Jenson Button has admitted that he can't wait to get to the second round of the Formula One world championship - but has warned that he does not expect to have things as easy as he did on Brawn GP's debut at the Australian Grand Prix.
Having been close to the top of the timesheets all weekend, Button and team-mate Rubens Barrichello annexed the front row of the grid at Albert Park, before going on to take a 1-2 result - albeit, on Barrichello's part, as the result of others' indiscretions. Button led from lights to flag, and only really had cars filling his mirrors when the safety car appeared, despite claims from BMW Sauber that Robert Kubica might have won had he not been removed from contention by a collision with Sebastian Vettel.
Brawn's debut performance naturally prompted concerns that - an appeal against the legality of its diffuser notwithstanding - the championship might be as open as the change to a new rulebook suggested, but Button insists that, even though he is looking forward to going to Sepang this weekend, he is not expecting things to be as straightforward as they appeared on Sunday.
"I'm all for it, I cannot wait," he admitted, "It is a circuit I really enjoy and, hopefully, we can iron out some of the problems we had here. It is going to be a good race, but I have a feeling that other teams are going to be on us very quickly and, when we get to a different type of circuit, maybe in Malaysia, some other cars, which weren't so competitive here, will be.
"Vettel's pace surprised me a little bit. I didn't think they were quite as quick as they were today when we watched them in practice, but their pace seemed to be good. So it's not a walkaway victory for sure, and it's never going to be easy for us over the next few races. Of course, I hope that we are quick all season and I hope that we have an advantage all season, but I don't think that's going to be the case."
Vettel and Kubica looked to be the only one capable of denying Button his second F1 win, but took each other out three laps from home as the Pole attempted to pass his German rival with what appeared a better car. Button and Vettel had to use the softer of the two Bridgestone tyre options for their final stint and Kubica, on the harder compound, was lapping quicker than both - prompting BMW Sauber to suggest that he could have caught and passed the Briton.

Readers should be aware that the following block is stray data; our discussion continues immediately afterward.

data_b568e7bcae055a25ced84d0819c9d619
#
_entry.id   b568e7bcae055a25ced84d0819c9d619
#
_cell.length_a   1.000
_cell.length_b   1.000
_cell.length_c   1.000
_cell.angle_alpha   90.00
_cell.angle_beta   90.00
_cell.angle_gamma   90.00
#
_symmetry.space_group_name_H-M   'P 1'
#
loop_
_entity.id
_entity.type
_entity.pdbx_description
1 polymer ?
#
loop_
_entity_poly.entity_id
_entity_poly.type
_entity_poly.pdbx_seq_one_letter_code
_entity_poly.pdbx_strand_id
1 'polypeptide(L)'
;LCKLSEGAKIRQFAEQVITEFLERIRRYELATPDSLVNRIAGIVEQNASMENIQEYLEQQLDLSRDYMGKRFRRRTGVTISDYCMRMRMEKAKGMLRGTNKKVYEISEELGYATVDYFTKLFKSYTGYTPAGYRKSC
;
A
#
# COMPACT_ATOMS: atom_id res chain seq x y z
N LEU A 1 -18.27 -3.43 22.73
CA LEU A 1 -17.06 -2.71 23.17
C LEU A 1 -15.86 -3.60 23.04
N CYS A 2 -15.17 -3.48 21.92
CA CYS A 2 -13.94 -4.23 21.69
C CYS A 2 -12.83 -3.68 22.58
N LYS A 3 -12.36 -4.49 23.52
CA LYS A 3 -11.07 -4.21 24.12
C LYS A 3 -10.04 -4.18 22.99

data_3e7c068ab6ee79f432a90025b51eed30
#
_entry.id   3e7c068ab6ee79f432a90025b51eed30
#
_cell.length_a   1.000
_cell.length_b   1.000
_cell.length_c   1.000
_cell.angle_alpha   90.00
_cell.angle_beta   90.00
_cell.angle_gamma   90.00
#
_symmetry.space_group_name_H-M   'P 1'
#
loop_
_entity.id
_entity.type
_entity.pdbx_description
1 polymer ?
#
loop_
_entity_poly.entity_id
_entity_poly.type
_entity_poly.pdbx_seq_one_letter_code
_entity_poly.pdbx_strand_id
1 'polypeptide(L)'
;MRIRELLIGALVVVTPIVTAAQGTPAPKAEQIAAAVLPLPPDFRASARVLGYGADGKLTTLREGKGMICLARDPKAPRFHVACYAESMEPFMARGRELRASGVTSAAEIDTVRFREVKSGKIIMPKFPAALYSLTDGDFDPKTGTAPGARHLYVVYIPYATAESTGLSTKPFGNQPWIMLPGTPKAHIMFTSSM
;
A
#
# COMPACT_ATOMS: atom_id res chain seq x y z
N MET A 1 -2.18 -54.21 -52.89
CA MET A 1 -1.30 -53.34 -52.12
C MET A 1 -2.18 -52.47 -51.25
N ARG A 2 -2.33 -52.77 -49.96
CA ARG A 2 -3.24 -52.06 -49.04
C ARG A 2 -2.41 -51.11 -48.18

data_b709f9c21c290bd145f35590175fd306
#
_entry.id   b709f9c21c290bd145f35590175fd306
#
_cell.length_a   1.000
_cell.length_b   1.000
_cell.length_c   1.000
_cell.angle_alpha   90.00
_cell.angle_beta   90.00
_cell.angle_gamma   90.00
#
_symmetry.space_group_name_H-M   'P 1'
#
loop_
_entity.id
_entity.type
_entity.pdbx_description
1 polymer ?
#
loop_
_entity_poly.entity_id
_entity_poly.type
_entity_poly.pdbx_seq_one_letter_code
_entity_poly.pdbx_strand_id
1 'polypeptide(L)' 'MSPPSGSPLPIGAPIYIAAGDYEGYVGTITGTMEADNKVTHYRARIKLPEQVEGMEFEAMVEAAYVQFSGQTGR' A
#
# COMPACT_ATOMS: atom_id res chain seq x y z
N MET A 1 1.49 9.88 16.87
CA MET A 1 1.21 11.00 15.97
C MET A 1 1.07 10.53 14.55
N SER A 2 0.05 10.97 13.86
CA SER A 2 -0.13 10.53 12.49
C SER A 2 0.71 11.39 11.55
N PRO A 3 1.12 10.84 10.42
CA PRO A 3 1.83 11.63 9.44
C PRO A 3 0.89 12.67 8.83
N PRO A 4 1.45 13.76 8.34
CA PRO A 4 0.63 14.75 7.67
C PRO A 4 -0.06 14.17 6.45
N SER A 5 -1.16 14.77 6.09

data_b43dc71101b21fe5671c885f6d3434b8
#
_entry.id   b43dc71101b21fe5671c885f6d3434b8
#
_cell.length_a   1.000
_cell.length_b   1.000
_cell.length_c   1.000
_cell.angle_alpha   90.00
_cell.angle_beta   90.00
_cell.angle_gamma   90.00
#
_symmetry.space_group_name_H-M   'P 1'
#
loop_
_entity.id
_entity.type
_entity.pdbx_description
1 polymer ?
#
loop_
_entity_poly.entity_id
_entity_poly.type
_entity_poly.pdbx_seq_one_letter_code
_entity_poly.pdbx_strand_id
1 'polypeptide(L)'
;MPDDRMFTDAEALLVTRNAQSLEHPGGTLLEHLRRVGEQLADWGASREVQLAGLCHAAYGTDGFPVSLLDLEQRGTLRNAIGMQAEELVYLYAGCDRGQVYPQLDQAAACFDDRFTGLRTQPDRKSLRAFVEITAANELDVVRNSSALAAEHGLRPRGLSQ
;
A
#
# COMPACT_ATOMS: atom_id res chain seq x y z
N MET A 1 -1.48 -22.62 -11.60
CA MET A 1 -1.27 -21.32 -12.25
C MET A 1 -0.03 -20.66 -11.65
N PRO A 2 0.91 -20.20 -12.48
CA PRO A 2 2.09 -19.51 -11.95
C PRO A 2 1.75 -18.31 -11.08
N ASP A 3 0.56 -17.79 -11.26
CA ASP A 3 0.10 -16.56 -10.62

"I actually wasn't worried," Button said of the run to the flag, "I knew, when I came out in front of Vettel, that I would be fine as I knew that we could look after the tyre. The thing with the last stint was not to push and try and see what was the best time I could do. I was purposely driving very slowly for what pace I think we could do to look after the tyres. I wasn't turning in aggressively to any corners.
"I think I could have been in the mid 1m28s, but we were taking an easy route to stop the graining because, as soon as that graining starts, you see what happens as Vettel lost a massive amount of time behind me and I was able to just plough on doing my mid 1m29s when he was in the 1m30s. So I wasn't worried once I was out in front of Vettel - I knew we could bring it home from there."
Indeed, Button's only concern stemmed from the final pit-stop itself, after he revealed that a minor error cost him valuable time. Team boss Ross Brawn had admitted before the race that the team's Achilles heel may be its pit work, which hadn't received as much attention in the build-up to the race as perhaps it should have, but the fault lay with its driver rather than the crew.